Republican senators facing tough reelection races this fall steered clear of criticizing President Donald Trump after his stunning admission that he downplayed the severity of the crisis caused by the spread of coronavirus, dodging questions regarding his remarks or defending his overall response to the pandemic.
For months, Republican senators have praised the President’s response to the health and economic crisis, the central issue in their political campaigns, even as polling suggests that a majority of Americans disapprove of it, recognizing many of their own races depend in large part on the President’s performance in November.
But Democrats have seized upon Trump’s latest comments made to Washington Post journalist Bob Woodward in February and March. In the interviews for Woodward’s forthcoming book “Rage,” the President said that he didn’t want “to create a panic” about the spread of coronavirus, so he liked “playing it down” even though the airborne virus was potentially five times “more deadly” than the flu.
After CNN and other outlets reported this week on Trump’s comments, some vulnerable Republican senators declined to comment.
GOP Sen. Joni Ernst of Iowa declined to answer questions about Trump’s remarks on Wednesday. On Thursday, she told CNN, “I haven’t read it, I haven’t seen it, so give me a chance to take a look.”
Arizona Sen. Martha McSally said on Wednesday that she also hadn’t reviewed the remarks, and her office didn’t respond to a request for comment on Thursday. Maine Sen. Susan Collins wouldn’t take questions on them as she left the Senate floor on Wednesday and Thursday.
Texas Sen. John Cornyn said on Thursday that he wouldn’t comment since he did not have “personal knowledge” of the President’s remarks and that he didn’t “have any confidence in the reporting,” even though Trump has not disputed its accuracy and the remarks are on tape.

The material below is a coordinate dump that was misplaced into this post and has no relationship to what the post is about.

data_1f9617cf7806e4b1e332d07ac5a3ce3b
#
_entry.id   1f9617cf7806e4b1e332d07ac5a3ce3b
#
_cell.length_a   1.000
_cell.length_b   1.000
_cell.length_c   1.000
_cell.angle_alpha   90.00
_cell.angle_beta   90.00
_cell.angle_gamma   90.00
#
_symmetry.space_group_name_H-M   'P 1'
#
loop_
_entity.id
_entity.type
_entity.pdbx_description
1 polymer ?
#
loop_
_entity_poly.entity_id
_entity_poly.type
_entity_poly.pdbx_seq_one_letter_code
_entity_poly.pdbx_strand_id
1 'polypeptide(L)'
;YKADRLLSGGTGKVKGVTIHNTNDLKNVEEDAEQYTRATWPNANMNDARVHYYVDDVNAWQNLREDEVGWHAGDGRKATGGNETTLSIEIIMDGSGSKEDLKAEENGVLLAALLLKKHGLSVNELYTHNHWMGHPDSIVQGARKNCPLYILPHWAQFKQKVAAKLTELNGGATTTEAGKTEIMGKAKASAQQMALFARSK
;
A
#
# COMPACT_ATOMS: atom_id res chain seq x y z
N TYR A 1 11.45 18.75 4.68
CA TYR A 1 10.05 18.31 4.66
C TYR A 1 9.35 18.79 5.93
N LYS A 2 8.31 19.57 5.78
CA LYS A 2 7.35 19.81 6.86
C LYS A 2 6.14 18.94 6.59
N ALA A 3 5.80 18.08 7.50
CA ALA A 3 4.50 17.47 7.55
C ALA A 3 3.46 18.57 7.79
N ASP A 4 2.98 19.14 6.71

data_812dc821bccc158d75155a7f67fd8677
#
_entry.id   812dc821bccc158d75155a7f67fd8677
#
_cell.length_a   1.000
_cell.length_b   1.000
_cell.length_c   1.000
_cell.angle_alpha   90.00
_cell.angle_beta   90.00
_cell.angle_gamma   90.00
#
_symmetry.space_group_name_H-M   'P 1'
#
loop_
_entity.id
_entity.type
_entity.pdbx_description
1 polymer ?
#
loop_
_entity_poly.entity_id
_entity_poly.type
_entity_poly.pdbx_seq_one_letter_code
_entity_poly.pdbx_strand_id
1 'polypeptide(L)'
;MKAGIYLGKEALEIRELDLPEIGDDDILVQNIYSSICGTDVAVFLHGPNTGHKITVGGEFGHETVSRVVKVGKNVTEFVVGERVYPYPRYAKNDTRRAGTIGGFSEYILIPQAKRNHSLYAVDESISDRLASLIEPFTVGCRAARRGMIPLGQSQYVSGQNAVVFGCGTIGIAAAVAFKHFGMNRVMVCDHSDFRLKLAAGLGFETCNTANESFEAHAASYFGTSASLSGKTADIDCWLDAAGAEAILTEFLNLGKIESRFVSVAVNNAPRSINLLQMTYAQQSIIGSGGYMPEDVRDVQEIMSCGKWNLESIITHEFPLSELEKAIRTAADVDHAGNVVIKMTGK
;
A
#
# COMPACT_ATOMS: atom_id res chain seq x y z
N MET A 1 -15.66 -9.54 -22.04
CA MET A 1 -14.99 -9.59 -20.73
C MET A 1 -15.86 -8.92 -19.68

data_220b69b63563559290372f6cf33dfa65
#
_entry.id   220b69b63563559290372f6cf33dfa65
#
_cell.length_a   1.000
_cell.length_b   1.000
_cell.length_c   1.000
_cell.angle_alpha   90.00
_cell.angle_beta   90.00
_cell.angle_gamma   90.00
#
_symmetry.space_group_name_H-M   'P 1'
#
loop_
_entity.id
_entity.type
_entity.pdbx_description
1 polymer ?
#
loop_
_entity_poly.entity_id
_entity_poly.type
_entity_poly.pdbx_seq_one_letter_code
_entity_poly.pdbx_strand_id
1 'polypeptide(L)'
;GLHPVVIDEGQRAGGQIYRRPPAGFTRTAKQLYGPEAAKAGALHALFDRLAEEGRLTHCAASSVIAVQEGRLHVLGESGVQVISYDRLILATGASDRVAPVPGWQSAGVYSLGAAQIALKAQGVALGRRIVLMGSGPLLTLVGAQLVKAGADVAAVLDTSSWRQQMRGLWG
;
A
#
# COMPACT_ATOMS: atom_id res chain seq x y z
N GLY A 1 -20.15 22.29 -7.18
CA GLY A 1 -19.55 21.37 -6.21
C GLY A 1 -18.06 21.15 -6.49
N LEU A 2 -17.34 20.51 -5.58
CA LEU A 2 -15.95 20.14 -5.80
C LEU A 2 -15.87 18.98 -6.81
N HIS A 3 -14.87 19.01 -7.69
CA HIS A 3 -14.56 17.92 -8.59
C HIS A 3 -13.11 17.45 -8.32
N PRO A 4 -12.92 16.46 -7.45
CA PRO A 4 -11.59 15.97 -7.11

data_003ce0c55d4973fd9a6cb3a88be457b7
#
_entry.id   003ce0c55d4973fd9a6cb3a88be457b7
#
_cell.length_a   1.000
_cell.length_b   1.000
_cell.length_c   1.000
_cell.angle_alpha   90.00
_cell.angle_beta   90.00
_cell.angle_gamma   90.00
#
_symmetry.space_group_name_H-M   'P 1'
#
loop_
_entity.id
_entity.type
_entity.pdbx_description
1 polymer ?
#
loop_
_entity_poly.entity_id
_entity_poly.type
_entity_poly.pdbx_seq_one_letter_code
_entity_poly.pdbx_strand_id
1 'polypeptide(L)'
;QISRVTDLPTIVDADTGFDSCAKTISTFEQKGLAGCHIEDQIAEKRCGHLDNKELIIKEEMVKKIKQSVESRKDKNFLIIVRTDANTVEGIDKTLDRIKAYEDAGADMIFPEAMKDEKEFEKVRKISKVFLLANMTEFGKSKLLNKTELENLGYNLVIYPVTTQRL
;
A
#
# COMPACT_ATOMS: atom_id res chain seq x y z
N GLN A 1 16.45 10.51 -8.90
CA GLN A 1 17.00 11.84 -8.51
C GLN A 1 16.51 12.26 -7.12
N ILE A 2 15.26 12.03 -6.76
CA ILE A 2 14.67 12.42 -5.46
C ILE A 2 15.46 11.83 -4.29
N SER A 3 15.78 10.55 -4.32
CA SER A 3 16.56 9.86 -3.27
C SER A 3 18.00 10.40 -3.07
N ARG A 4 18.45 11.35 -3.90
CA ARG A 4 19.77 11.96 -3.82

“These stories seem to change every day,” said Cornyn.
Other Republicans defended Trump, saying that it’s the President’s job to calm the nation during a crisis.
North Carolina Sen. Thom Tillis told CNN, “When you’re in a crisis situation, you have to inform people for their public health but you also don’t want to create hysteria.”
Asked if it were appropriate for Trump to compare the flu to the coronavirus when the President privately acknowledged it was far deadlier, Tillis didn’t directly answer. He instead pointed to briefings from the White House coronavirus task force, saying the message was to “be prepared for the pandemic; hope for the best but prepare for the worst.”
South Carolina Sen. Lindsey Graham, who is also facing reelection, added, “I don’t think he needs to go on TV and screaming we’re all going to die.”
Sen. David Perdue, the Georgia Republican in a tight race, said Thursday: “I understand trying to manage the psyche of the country and also look at the actions that he took. … I look at what he did – and it was certainly a strong response.”
“Actions speak louder than words,” said Sen. Bill Cassidy, a Louisiana Republican on the ballot in the fall. “The President tends to speak loosely. We know that. That’s just his pattern.”
Colorado Sen. Cory Gardner, who has perhaps the toughest reelection race of any Republican member, was asked in a telephone town hall on Thursday evening whether it was “appropriate” for Trump to “lie to the American public” by publicly downplaying the threat of coronavirus in comparing it to the flu, while knowing that it is more dangerous.
Gardner did not directly answer the question, responding that he “certainly” takes the pandemic seriously and that he worked with Democratic Gov. Jared Polis to obtain tests and masks, according to a recording of the event obtained by CNN.